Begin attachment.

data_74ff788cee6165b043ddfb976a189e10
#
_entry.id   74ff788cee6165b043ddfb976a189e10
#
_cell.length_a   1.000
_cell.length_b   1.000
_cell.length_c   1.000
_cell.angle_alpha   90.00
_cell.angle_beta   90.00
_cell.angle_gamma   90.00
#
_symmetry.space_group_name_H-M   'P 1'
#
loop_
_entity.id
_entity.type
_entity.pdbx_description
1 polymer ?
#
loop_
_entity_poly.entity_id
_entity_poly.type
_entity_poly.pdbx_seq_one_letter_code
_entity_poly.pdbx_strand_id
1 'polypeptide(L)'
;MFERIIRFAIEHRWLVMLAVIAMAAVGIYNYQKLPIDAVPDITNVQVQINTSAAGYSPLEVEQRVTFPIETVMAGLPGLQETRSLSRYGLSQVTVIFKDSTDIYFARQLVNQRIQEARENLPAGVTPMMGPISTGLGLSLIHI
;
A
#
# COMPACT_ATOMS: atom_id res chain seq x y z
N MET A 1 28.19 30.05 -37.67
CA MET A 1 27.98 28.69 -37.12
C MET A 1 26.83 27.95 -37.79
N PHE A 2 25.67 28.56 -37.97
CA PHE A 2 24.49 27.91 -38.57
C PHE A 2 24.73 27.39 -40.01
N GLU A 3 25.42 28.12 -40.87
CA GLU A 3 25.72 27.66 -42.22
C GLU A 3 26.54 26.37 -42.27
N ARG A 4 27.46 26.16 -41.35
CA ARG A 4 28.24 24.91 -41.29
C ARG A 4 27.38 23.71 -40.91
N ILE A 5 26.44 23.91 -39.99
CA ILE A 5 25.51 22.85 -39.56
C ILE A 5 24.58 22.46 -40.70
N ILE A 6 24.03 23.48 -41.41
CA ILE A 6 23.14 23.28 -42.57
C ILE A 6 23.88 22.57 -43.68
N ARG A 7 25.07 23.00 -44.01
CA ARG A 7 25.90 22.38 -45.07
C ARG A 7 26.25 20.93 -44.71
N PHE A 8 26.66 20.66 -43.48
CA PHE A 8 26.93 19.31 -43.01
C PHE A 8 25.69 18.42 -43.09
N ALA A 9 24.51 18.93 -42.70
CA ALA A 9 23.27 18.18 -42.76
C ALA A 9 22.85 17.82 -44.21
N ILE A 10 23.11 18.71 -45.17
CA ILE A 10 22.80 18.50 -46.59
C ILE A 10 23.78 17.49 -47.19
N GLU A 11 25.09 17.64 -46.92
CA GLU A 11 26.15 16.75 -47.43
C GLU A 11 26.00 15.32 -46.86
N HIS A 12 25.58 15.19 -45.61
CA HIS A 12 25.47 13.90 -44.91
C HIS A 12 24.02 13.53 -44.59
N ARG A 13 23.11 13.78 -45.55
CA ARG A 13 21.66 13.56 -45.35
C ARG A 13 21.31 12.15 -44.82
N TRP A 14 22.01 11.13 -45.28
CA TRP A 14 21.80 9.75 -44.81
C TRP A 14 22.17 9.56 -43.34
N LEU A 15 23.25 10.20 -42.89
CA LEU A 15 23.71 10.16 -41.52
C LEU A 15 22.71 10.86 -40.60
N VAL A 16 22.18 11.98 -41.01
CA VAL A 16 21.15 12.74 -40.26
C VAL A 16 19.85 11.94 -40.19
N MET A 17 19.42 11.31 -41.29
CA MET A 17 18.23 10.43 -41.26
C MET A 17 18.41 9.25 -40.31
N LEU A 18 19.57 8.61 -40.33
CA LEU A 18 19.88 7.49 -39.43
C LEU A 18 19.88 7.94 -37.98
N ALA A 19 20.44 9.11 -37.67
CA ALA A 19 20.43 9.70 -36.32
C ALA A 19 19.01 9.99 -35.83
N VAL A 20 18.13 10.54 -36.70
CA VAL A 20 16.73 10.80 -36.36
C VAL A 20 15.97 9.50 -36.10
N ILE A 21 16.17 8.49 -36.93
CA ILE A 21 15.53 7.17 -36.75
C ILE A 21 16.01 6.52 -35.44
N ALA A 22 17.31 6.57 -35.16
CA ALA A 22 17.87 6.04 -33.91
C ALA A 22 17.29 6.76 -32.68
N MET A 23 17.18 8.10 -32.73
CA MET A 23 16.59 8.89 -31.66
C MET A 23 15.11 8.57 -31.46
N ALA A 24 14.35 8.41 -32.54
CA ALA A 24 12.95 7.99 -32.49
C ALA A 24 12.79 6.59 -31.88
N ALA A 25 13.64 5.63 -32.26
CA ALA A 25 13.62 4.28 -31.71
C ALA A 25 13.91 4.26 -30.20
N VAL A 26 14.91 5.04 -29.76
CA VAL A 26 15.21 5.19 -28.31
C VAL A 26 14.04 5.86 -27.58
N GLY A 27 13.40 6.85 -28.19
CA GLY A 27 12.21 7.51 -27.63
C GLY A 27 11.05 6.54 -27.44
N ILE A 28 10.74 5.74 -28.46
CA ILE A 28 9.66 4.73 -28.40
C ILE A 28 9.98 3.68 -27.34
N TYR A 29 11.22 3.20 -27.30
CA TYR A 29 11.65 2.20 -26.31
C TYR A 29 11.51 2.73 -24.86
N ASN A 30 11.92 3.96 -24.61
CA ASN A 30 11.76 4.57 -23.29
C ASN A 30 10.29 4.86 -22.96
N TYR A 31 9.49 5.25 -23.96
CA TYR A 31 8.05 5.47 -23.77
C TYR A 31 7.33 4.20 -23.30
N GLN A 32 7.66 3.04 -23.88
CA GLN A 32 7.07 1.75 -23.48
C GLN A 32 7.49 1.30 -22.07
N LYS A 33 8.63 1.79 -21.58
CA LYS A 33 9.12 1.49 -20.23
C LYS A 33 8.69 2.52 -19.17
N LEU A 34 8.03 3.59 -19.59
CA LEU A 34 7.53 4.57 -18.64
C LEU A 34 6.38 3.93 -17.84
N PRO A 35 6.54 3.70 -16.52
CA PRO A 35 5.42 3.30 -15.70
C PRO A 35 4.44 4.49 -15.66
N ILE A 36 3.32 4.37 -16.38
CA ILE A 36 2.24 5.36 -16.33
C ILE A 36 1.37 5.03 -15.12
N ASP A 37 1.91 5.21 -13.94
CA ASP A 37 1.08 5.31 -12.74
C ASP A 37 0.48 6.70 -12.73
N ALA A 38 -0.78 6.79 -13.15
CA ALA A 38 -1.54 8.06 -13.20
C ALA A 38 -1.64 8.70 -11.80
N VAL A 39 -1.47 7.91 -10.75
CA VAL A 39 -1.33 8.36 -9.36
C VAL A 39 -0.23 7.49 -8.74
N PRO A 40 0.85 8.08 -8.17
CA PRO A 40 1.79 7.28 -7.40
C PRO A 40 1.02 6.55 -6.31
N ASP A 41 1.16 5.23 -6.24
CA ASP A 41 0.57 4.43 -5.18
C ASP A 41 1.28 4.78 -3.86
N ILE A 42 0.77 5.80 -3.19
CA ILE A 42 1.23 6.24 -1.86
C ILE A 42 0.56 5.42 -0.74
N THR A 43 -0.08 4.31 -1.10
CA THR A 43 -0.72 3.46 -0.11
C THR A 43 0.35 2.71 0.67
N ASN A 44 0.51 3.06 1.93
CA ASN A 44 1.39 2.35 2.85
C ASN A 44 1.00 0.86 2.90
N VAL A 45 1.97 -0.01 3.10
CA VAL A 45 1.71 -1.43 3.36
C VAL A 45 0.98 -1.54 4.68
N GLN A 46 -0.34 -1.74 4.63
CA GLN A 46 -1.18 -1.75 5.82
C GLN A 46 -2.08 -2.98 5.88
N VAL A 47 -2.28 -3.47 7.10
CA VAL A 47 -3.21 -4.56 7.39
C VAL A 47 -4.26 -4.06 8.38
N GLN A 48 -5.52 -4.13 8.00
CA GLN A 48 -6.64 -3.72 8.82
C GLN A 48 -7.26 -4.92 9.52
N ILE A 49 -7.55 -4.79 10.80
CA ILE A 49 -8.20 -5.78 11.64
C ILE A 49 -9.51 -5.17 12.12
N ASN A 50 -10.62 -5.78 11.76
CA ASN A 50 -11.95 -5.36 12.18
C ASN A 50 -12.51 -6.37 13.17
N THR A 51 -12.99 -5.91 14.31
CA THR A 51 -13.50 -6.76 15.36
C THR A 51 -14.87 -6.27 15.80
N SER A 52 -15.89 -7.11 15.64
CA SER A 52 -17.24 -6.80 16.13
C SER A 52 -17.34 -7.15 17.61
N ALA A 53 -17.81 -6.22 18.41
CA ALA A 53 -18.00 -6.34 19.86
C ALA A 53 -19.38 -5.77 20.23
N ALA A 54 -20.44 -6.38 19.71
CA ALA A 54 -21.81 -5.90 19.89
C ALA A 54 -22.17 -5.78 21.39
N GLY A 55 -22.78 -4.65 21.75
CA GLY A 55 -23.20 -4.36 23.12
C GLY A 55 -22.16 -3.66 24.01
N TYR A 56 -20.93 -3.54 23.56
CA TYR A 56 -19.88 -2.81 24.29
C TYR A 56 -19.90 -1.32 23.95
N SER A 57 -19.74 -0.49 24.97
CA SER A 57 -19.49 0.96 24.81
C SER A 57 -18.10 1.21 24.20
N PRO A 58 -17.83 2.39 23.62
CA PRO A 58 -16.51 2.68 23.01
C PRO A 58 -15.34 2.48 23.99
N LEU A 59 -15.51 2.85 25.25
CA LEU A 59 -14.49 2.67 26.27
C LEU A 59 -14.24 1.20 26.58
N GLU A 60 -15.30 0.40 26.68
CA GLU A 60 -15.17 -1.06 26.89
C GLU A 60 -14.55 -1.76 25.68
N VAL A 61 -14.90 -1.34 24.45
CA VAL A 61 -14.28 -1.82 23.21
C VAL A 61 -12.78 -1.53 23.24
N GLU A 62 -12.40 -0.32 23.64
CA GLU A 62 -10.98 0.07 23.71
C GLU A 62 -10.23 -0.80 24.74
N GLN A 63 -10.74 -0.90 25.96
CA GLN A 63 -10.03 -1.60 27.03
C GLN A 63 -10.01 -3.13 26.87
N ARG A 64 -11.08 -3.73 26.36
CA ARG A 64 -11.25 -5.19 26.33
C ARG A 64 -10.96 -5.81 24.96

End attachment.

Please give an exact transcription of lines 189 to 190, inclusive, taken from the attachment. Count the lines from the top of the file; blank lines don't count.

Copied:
C ALA A 53 -19.38 -5.77 20.23
N ALA A 54 -20.44 -6.38 19.71